Disclaimer - Supernatural is owned by other people that aren’t me.
SPOILER WARNING : This fic begins at the beginning of Season Five and will contain spoilers for all subsequent seasons.
CAUTION: The following story will contain mature themes that some may find disturbing or offensive.
My name is Evangeline Chung, thirty-five years old. Long black hair, 5’6”, athletic (but not bulky)… and currently chained by the neck to the Throne of Hell like some kind of dog.
The situation sounds terrible, I know, but it could be worse. I mean, the deposed King is on the other side, similarly bound, being treated as if he were a dog, right down to the “Heel! Sit! Lick the floor!” commands. All I’ve been getting are gentle strokes to my hair and face, reminders from Lucifer of why I’d submitted to being bound. See, contrary to popular belief the Devil isn’t a demon; he’s an archangel. It means that whatever body he inhabits on Earth belongs to a willing participant; those are the rules for heavenly denizens (by contrast, demons can swoop down the throat of whomever, or whatever, they want).
His current vessel is the man, no, the angelwho fell in love with me, and I fell in love with in return.
Castiel owed me a big fucking explanation for why this had gone down. There had to have been other options, something that would have prevented this scenario where Lucifer was keeping his little brother’s vessel hostage against my and the Winchesters’ good behavior.
Ah, Sam and Dean Winchester. If it weren’t for them I would have never been anywhere close to this mess. I mean, sure, I would have eventually ended up a drained corpse in the middle of a vampire nest, but that’s neither here nor there. The fact of the matter is: the warm, oh so familiar hand of Castiel is resting on my cheek, and if I don’t submit to the asshole wearing his meatsuit I get to watch my lover die slow.
This is so fucked up. And it all started with a chance encounter six years ago in Garber, Oklahoma.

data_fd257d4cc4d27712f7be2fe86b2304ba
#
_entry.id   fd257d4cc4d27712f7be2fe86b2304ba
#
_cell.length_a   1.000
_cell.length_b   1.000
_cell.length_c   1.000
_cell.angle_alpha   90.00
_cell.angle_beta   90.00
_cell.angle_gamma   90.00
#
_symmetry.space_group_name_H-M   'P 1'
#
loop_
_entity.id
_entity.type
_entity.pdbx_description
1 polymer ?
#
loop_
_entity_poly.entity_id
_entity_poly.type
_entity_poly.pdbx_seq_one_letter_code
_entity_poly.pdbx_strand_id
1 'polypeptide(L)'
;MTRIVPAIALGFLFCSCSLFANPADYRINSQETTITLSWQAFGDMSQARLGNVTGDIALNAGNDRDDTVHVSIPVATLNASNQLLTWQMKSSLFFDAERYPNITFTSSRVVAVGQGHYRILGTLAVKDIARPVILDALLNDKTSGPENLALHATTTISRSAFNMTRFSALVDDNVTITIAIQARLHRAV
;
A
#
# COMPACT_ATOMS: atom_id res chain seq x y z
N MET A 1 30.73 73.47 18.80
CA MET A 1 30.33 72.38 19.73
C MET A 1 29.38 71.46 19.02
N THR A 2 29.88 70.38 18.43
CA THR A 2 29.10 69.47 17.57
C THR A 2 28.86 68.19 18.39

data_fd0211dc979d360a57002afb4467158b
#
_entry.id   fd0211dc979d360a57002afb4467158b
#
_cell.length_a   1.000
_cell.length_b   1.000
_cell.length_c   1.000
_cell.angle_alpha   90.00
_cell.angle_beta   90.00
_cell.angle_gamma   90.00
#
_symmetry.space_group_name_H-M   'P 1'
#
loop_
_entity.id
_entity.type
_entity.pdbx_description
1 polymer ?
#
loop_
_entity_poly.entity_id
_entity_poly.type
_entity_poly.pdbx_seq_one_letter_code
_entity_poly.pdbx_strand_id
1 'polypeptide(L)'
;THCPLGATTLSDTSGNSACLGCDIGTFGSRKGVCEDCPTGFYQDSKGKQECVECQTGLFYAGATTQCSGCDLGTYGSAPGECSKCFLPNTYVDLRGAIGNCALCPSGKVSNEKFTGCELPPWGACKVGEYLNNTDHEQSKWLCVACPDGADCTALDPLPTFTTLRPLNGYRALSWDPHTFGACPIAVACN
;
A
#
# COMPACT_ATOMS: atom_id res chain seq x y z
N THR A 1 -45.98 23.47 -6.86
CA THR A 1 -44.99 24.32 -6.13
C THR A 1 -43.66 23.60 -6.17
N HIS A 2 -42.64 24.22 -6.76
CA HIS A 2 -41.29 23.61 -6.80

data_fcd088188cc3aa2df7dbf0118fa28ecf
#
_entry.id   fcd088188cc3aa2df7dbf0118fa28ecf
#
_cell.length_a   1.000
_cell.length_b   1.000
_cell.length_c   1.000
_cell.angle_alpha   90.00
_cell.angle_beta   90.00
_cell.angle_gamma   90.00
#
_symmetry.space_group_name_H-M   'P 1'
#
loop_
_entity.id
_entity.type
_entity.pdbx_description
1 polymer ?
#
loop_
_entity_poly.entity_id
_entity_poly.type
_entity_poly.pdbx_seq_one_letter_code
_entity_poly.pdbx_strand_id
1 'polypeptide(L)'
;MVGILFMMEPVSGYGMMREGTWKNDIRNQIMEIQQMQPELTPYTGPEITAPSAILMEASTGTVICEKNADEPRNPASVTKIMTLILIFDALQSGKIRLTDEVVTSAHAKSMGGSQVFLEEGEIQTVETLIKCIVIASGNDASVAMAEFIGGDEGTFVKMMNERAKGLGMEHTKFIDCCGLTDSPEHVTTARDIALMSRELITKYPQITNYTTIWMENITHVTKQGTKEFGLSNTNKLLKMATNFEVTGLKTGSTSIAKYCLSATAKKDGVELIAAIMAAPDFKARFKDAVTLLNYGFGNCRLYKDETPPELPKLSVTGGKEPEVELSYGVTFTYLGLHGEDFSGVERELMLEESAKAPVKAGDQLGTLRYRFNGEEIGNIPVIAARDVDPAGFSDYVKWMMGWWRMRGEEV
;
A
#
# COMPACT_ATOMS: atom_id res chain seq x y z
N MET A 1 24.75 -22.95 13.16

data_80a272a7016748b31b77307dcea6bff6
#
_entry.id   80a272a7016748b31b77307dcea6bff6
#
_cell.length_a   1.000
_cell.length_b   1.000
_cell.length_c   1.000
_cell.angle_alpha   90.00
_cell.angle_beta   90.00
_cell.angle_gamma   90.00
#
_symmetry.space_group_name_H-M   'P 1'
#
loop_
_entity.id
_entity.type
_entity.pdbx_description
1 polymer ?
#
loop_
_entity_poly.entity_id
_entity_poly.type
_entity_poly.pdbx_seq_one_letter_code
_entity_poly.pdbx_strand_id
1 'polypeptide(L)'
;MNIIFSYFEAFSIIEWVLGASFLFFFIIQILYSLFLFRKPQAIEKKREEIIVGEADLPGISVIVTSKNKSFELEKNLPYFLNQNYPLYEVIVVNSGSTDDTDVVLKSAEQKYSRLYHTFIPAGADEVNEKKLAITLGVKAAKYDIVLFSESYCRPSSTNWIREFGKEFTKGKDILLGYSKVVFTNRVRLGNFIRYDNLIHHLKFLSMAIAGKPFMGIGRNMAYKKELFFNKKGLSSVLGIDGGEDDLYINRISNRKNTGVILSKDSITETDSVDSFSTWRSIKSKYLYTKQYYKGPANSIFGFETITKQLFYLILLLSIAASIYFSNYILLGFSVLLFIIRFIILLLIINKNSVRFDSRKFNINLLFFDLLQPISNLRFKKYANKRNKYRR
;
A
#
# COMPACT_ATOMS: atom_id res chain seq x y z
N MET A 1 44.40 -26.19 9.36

I made it into Garber at the same time as the men I had so lovingly dubbed the Douchebag Trio: Steve Bose, Reggie Hull, and Tim Janklow. We had history. At that point in my life I was unabashedly promiscuous. I know now that it was a product of the trauma I’d experienced, but at the time I’d convinced myself that it was my body and I was going to do whatever the fuck I wanted with it. The four of us used to have a pleasant working relationship, but after I’d slept with Reggie a few months back I discovered that the man wanted more than just sex. When I blew him off the other two turned Mean Girls on me and suddenly we were no longer friends.
I swear to God, men can be such teenage girls. If I’d known Bobby had called these guys I’d’ve begged off the assignment. But, then again, I was already there, and if Bobby was right then demons were about to cause a shit-ton of trouble. I might have loathed these assholes, but a) no one deserves the kind of brutal end demons were apt to give, and b) I owed Bobby Singer my life. Kind of made me obligated to fulfill any and all of his requests.
The four of us ended up squaring off in front of one of the local dives, Hoyt’s Bar, where Bobby had said the informant was working. “Run along, girly,” came Tim’s opening salvo. “Don’t want you gettin’ hurt.”
“Go to hell.”
He and his cronies exchanged amused smirks. “Aw, she wants to play with the big boys.”
“Maybe we should let her play,” Steve suggested. “And when we’re done, she can kiss all our boo-boos better.”
Tim and Steve guffawed while Reggie and I got busy glaring at each other. “C’mon,” he said finally, “leave the slut alone and let’s go.” I mentally carved out their spines as I followed them in.
Hoyt’s Bar was almost cliche in appearance. Wooden tables and walls, sports on the television, darts, pool, and alcohol. The Douchebag Trio was settling down at a table where a tall, well-built, shaggy-haired young man was joining them. I sat nearby and flagged the blonde waitress for a beer.